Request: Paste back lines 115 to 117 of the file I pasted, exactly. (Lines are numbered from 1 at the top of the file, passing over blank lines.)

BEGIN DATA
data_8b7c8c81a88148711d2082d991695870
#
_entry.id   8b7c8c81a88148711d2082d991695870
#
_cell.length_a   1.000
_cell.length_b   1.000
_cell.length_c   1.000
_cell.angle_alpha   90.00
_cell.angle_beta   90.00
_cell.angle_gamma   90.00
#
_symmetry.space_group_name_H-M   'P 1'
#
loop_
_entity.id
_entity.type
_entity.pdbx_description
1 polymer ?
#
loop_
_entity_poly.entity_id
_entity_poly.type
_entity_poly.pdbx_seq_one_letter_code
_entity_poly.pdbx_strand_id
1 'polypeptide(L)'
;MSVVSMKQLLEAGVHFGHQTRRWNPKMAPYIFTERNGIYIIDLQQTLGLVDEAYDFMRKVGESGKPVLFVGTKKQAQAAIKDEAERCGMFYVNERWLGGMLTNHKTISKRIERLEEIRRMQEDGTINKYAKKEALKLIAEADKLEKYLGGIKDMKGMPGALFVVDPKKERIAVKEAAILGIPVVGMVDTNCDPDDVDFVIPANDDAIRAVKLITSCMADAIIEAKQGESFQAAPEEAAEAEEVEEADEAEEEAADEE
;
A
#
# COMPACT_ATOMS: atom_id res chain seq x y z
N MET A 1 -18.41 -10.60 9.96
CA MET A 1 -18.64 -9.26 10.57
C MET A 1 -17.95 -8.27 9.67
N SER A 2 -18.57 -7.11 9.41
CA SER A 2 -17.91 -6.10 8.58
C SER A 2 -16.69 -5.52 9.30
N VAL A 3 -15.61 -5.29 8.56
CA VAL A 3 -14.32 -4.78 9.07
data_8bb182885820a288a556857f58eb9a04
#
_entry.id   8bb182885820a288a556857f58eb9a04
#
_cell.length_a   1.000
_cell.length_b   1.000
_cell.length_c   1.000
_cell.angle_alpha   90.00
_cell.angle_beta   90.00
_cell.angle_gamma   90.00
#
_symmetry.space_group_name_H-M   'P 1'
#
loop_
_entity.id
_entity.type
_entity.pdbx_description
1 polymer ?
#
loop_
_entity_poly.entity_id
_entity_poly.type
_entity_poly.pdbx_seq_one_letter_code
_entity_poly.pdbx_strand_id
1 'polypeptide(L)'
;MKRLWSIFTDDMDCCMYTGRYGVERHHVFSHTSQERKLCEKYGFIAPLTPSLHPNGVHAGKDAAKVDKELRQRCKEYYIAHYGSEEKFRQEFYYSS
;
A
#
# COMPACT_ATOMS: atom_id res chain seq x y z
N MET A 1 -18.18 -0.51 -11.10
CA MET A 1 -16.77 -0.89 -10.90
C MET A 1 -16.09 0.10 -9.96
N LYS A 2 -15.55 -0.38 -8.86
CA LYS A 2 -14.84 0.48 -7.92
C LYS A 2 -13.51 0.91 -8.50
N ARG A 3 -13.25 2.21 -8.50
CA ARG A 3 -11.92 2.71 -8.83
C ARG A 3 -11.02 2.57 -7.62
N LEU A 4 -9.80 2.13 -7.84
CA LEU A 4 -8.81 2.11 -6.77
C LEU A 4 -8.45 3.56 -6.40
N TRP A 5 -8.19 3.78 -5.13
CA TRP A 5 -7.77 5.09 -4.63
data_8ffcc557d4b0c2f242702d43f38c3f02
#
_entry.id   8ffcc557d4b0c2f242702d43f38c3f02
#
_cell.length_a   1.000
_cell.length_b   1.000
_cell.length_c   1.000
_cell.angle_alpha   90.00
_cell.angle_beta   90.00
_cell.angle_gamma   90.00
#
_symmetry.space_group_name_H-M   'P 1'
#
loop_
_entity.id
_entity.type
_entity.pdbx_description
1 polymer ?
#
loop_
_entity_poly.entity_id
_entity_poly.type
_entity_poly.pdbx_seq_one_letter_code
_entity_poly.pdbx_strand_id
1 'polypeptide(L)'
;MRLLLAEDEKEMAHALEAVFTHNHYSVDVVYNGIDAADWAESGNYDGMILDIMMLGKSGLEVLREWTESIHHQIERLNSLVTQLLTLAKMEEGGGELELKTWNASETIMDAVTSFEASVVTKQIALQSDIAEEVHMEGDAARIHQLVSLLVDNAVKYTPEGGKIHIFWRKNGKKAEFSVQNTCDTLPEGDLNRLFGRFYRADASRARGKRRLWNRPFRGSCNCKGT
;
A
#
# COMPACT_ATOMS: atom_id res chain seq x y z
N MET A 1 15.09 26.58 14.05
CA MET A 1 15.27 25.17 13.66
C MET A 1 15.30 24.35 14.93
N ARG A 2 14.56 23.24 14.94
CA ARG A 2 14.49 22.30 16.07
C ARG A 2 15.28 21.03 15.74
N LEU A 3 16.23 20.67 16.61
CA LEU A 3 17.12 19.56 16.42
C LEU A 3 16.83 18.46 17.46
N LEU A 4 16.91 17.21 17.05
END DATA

C MET A 1 15.30 24.35 14.93
N ARG A 2 14.56 23.24 14.94
CA ARG A 2 14.49 22.30 16.07